This commode will definitely make a statement, with its finely grained rosewood and kingwood veneer and gold-plated bronze fitting, which is used in every elegantly-formed backplate handle and escutcheon. Furthermore, a rosé overhanging, original marble surface embellishes the top. The lock plate has a signature: “Chalamel, Rheims, RR-Rue des Tapissiers 23,” likely of the original maker.
This kingwood commode comes professionally refinished. It measures 38.18” H x 33.85” W x 18.89” D. An excellent addition to any living room or bedroom.
The commode ships from Germany and the list price includes shipping to Boston.
The French antique dressing table, or “poudreuse,” dates back to the 1700s. The maker of this particular dressing table combined three types of veneer: rosewood, kingwood, and satinwood, for the beautiful marquetry we see here. Raised on curved, slender legs, this is an extremely expansive dressing table, with numerous compartments and features.
It sports four exterior drawers, a pull-out writing top, and a built-in, flip-up central mirror. Meanwhile, one side features an area with sunken slots made specifically for storing cosmetic containers, while the other side features a small space ideal for storing other beauty products.
This dressing table measures 29.53” H x 35.44” W x 20.08” D inches. It comes refinished and French polished. It ships from Germany and the list price includes shipping to Boston.
The French antique transformation Commode, essentially a variant of the traditional chest of drawers, originates from Paris and dates back to 1800. This piece features finely-inlaid flower marquetry, crafted using rosewood, kingwood, and satinwood, on the front, sides, and top.
The special feature of this extraordinary piece, however, hides underneath its top. The top, when lifted up, and reveals the top of a secretaire. Then, the secretaire compartment lifts up and reveals six small drawers.
The secretaire’s writing surface folds out and is covered with elegant red leather. There is one drawer in the front and two additional drawers on each side of the chest. Original bronze fittings embellish the commode.
This transformation commode is in very good, refinished condition. It measures 29.93” H x 28.35” W x 18.12” D.
This Louis XV style commode, originating in the 1740s era Paris, features a total of 4 drawers. There are two larger, full-width drawers on the lower portion of the commode, and two smaller ones above. This commode still features its original marble top and elegant original gilt bronze fittings, accenting the body’s carved feet. These fittings feature acanthus leaves, flowers, and rocailles, common among Louis XV furniture styles.
Gilt bronze fittings also decorate the five drawers on the bombe front. Adding to the luxurious appearance is the stunning rosewood veneer pattern found throughout the surface.
The chest of drawers is in very good condition. Dimensions are 51.19” W x 35.44” H x 23.63” D. It ships from Germany.
The list price includes shipping costs to Boston.
Styling with Louis XV Furniture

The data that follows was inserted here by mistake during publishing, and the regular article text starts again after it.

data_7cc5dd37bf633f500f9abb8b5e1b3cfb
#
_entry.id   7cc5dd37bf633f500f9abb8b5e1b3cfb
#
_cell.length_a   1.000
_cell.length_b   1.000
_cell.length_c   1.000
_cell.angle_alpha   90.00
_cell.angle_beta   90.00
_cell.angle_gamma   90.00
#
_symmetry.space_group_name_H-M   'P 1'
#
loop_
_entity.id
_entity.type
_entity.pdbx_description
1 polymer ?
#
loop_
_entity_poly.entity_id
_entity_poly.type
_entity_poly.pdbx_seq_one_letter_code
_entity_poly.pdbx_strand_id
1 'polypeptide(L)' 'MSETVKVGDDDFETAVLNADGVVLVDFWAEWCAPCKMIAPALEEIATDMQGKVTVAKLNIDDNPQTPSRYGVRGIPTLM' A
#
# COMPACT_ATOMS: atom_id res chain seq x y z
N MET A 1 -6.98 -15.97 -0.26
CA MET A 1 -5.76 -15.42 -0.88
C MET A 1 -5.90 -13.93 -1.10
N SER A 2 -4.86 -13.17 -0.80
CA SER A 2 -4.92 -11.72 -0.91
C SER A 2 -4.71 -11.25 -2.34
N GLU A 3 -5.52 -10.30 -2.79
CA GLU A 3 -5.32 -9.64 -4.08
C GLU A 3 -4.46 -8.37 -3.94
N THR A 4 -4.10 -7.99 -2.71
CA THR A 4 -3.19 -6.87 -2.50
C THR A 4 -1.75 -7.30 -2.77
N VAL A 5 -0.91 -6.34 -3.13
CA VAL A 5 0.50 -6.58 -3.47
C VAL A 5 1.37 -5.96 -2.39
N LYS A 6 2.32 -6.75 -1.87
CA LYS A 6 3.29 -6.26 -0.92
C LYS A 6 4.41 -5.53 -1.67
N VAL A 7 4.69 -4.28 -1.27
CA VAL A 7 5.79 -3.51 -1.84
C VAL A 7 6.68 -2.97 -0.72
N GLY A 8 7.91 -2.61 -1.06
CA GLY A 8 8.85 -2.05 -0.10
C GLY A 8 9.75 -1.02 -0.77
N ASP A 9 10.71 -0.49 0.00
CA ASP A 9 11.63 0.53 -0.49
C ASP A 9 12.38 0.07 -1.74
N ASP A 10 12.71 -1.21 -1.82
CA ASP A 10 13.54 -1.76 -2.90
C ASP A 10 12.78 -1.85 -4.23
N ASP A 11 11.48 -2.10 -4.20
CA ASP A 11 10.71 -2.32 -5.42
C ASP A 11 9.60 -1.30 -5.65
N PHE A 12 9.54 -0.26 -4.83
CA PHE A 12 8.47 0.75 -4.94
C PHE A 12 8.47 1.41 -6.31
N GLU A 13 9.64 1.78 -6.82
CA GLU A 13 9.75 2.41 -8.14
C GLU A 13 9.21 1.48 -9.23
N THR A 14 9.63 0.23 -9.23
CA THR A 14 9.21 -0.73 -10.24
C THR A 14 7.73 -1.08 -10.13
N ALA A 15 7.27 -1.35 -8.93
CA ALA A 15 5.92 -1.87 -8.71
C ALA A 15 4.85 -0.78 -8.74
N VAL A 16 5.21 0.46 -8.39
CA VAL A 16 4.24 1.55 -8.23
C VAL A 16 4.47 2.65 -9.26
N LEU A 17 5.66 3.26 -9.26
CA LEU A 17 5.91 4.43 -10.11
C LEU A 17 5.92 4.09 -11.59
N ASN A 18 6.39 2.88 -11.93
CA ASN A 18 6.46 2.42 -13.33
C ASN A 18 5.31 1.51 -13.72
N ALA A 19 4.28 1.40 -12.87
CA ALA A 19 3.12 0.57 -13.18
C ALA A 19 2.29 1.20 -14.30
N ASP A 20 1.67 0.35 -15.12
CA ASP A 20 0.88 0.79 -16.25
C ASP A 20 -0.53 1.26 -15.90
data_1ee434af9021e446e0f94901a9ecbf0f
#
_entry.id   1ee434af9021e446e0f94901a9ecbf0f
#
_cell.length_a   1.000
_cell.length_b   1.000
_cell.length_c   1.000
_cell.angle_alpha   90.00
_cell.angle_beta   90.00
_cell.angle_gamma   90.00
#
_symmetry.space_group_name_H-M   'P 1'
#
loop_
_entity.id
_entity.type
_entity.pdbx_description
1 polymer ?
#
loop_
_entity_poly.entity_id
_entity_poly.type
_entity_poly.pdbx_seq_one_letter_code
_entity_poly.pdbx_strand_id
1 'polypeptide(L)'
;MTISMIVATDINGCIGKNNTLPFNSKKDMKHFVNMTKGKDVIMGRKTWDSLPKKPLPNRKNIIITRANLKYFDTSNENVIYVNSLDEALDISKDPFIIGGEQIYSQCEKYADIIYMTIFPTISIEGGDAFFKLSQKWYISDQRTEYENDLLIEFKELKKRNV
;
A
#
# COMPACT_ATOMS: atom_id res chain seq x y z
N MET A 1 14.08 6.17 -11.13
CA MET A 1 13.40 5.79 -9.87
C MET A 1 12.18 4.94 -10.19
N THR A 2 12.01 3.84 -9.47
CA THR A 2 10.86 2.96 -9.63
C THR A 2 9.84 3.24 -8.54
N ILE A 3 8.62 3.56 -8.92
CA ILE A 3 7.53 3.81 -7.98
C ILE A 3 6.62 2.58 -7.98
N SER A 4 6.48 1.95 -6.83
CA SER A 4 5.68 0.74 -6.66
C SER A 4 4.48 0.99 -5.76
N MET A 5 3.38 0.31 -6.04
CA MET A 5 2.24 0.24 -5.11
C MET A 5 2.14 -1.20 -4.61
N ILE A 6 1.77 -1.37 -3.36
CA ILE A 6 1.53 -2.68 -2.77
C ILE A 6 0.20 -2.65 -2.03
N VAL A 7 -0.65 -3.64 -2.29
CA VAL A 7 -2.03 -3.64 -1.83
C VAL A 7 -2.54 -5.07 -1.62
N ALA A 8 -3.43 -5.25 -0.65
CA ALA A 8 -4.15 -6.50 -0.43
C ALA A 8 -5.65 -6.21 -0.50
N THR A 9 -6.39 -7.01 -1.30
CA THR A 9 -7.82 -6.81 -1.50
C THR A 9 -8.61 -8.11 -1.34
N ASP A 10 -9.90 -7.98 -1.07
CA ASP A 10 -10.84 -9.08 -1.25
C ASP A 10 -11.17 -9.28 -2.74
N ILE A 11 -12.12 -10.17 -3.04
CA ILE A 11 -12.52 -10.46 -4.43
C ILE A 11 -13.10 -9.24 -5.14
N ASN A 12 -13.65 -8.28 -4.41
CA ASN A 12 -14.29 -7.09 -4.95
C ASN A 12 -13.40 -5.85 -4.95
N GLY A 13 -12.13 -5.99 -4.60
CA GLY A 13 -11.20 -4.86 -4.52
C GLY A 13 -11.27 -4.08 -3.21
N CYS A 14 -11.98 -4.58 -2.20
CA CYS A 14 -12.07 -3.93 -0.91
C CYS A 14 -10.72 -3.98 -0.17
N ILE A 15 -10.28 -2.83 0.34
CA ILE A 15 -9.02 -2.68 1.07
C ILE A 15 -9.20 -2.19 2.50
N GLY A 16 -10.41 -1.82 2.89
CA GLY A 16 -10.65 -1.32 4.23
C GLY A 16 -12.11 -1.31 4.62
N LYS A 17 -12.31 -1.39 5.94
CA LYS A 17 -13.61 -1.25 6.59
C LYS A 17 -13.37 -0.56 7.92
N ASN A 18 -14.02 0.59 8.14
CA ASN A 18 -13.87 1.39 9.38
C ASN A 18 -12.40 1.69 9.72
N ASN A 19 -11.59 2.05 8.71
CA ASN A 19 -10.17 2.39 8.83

Like any antique furniture style, Louis XV furnishings are wasted when simply thrown into a room. Intent is key to get the most value out of your piece. Below are some tips we’ve created about styling with Louis XV furniture, and antiques in general.
First of all, don’t use antiques to create rooms from the past. Create spaces that speak to modernity, using the timeless aesthetic of the antique to accent with a taste of the classic, Old World period. Mix it up, incorporating modern and vintage pieces together. This gives your antiques new life and allows you to present spaces that are envisioned in a new and interesting way.
Also, follow angles, or don’t, but be consistent. A desk with curving lines should be paired with a chair or stool that visually synthesizes with it well. Also, be targeted with lighting. Good lighting can accentuate the space and complement gilt bronze mounts or other trappings. Use lamps on top of large, darkly-colored furniture to lighten the space and offset the illusion of crowding that these pieces sometimes create.
We like this quote from designer Maria Hademus: “I find that choosing the right antique is more alchemy than science.” It’s an art of intuition, understanding the aura of a space and finding the correct way to accentuate its positive qualities. It’s also important to be targeted in your placement. Antiques add an extra layer of personality and character to a room if placed properly, but be careful not to use too many pieces of a certain era in the same space. In that way, one can inadvertently create a historic interior. We don’t want a Louis XV room (unless you are trying to create a museum). Places Louis XV items precisely where they are accented best.
Often, we spend so much time looking for stunning period pieces that are beautifully and expertly preserved (don’t worry, we have those at Styylish) but the truth is, it’s a mistake to include pieces that are not compelling in some way.
Find pieces that speak to you, and speak to the space, and you won’t go wrong.
Head to our shop to start your search, and reach out if you have any questions! We’re confident we can help you find the perfect antique piece for your space here at Styylish.